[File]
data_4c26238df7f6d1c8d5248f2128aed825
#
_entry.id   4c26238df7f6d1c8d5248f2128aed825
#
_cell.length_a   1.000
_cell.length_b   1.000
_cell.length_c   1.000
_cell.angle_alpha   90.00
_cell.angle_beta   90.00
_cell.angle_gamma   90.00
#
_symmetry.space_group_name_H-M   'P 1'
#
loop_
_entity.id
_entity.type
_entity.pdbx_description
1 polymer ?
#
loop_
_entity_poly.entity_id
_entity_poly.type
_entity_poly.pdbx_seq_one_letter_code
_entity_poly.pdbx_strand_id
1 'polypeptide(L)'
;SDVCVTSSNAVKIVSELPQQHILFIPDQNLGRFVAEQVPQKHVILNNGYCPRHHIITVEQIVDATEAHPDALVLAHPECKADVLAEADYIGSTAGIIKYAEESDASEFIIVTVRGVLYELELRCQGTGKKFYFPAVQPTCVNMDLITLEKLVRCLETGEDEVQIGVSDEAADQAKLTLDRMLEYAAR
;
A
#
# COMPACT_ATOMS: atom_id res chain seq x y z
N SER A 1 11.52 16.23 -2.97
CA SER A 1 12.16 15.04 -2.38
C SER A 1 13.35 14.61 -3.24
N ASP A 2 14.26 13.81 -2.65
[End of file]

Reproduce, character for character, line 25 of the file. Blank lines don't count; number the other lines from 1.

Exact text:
1 'polypeptide(L)'